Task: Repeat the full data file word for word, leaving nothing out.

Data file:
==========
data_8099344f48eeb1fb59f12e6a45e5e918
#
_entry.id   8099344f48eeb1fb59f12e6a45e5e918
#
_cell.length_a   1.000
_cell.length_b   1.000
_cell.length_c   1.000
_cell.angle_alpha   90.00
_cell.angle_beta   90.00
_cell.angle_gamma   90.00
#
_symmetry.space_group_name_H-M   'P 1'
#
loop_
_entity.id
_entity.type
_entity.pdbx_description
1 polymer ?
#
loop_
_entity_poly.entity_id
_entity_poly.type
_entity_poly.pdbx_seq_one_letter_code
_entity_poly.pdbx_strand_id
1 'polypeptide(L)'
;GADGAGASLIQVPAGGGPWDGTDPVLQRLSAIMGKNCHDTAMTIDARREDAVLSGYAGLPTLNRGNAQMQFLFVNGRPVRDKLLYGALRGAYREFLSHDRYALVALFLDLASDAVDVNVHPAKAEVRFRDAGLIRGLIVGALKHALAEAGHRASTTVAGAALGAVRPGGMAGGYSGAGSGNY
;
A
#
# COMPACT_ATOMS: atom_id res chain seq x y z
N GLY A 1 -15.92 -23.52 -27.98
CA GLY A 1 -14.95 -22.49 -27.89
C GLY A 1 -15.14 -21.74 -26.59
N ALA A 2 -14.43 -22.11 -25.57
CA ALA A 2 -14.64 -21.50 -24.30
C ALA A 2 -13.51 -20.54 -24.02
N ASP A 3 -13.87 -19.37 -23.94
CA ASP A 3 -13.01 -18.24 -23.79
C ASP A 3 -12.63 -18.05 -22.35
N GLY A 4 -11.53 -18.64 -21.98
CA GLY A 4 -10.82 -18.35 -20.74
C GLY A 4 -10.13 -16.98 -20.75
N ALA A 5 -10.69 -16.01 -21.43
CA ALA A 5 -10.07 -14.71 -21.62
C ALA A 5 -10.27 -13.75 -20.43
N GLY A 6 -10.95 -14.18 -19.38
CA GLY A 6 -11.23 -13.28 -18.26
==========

data_8099344f48eeb1fb59f12e6a45e5e918
#
_entry.id   8099344f48eeb1fb59f12e6a45e5e918
#
_cell.length_a   1.000
_cell.length_b   1.000
_cell.length_c   1.000
_cell.angle_alpha   90.00
_cell.angle_beta   90.00
_cell.angle_gamma   90.00
#
_symmetry.space_group_name_H-M   'P 1'
#
loop_
_entity.id
_entity.type
_entity.pdbx_description
1 polymer ?
#
loop_
_entity_poly.entity_id
_entity_poly.type
_entity_poly.pdbx_seq_one_letter_code
_entity_poly.pdbx_strand_id
1 'polypeptide(L)'
;GADGAGASLIQVPAGGGPWDGTDPVLQRLSAIMGKNCHDTAMTIDARREDAVLSGYAGLPTLNRGNAQMQFLFVNGRPVRDKLLYGALRGAYREFLSHDRYALVALFLDLASDAVDVNVHPAKAEVRFRDAGLIRGLIVGALKHALAEAGHRASTTVAGAALGAVRPGGMAGGYSGAGSGNY
;
A
#
# COMPACT_ATOMS: atom_id res chain seq x y z
N GLY A 1 -15.92 -23.52 -27.98
CA GLY A 1 -14.95 -22.49 -27.89
C GLY A 1 -15.14 -21.74 -26.59
N ALA A 2 -14.43 -22.11 -25.57
CA ALA A 2 -14.64 -21.50 -24.30
C ALA A 2 -13.51 -20.54 -24.02
N ASP A 3 -13.87 -19.37 -23.94
CA ASP A 3 -13.01 -18.24 -23.79
C ASP A 3 -12.63 -18.05 -22.35
N GLY A 4 -11.53 -18.64 -21.98
CA GLY A 4 -10.82 -18.35 -20.74
C GLY A 4 -10.13 -16.98 -20.75
N ALA A 5 -10.69 -16.01 -21.43
CA ALA A 5 -10.07 -14.71 -21.62
C ALA A 5 -10.27 -13.75 -20.43
N GLY A 6 -10.95 -14.18 -19.38
CA GLY A 6 -11.23 -13.28 -18.26